Sunday, May 15, 2022

"Behold, I make all things new"

This Sunday's readings, far from being disparate, constitute a unified whole. I don't think this is evident at a glance. So, in this reflection I seek to bring the unifying thread to the fore.

Revelation 21:1-5a- The city of God comes down from heaven. We don't go up. There is probably no worse distortion of Christianity than the idea that heaven is up there somewhere. Believing in the resurrection means believing that human beings are embodied beings, not disembodied spirits. Hence, there has to be a place for us to dwell. That place, according to the New Testament and the beliefs of the ancient Church, is earth. In short, how we live now matters. We can't disconnect life from salvation. Going up to heaven is not a reward for good behavior down below. Besides, such a market exchange understanding of salvation is inimical to Christianity. The last line of the passage that constitutes this reading serves as a key: "Behold, I make all things new." Pope Francis' encyclical Laudato 'si profoundly deals with this reality.



John 13:31-33a.34-35- Love, agape, is how we are to live now and forever. The mission of the Church, the mission of Christians, that which we are sent forth to accomplish at the end of every Mass, is to make make God's kingdom a present reality. This means making heaven present here and now. Agape, best described as self-giving/self-sacrificing love, is the means by which we accomplish this is in the concrete circumstances of our daily lives. Loving one another as Christ loves us is its own reward. "God is love" (1 John 4:8.16). Loving others is how we make God's kingdom present now. It is practice for the heaven on earth that is to come. In other words, if you don't like living this way now, what makes you think you're going to like living this way forever?

Acts 14:21-27- Paul and Barnabas take up the mission of spreading the Good News of God's love given us in Christ. They do so by the power of the Holy Spirit. What they experience they also teach: "It is necessary for us to undergo many hardships to enter the kingdom of God." To love is to make yourself vulnerable. If to live is to suffer, at least to some extent, then to love is to suffer, as we all know. Love entails a risk.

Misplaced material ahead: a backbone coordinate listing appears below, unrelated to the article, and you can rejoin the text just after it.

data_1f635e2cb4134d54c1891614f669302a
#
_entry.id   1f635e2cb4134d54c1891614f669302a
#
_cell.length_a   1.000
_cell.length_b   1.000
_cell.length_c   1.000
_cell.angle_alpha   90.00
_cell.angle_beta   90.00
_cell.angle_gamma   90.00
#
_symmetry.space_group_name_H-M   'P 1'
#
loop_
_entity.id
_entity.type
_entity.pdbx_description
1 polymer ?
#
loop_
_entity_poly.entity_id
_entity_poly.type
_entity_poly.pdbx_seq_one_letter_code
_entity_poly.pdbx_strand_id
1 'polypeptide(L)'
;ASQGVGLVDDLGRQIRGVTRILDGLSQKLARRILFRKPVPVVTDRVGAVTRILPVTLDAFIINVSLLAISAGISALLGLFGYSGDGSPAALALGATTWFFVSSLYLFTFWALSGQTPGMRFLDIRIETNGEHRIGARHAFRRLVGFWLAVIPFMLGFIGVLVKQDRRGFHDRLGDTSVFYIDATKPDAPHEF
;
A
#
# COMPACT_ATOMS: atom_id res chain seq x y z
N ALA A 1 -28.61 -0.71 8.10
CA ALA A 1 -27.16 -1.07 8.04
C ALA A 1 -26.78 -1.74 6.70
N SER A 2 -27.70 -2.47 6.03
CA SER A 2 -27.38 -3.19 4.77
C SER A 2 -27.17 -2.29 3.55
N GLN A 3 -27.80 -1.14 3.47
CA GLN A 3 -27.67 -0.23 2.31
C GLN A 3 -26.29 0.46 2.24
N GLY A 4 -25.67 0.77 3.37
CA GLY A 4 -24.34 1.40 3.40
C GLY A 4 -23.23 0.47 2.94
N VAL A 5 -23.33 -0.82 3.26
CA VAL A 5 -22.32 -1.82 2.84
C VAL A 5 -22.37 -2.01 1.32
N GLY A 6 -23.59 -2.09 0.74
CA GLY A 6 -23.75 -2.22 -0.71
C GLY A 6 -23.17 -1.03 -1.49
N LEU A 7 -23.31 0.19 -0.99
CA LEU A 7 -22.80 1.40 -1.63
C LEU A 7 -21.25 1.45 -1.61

Paraphrasing the late Dominican theologian Herbert McCabe: If you refuse to love, you're already dead. If you choose to love, they'll kill you. While loving others in a Christlike way may not expose you to the risk of being put to death, it is how you die so you can live the new life you received when you were baptized. Being a Christian means to become selfless in the service of others, especially those in need. A fine example of what McCabe was getting at are these well-known words of the Archbishop Hélder Câmara: When I feed the poor, they call me saint. When I ask why they're poor, they call me a communist. Aquinas, taking his cue from Saint Paul, noted that love is to put the good of the other person before your own. Simple to say, hard to do. But maybe I am projecting.

It means something quite specific to insist that "God’s dwelling is with the human race." It points to something quite profound to say that God will dwell with us and that "God himself will always be with [us] as [our] God." Far from being a rhetorical flourish, this is deep theology.

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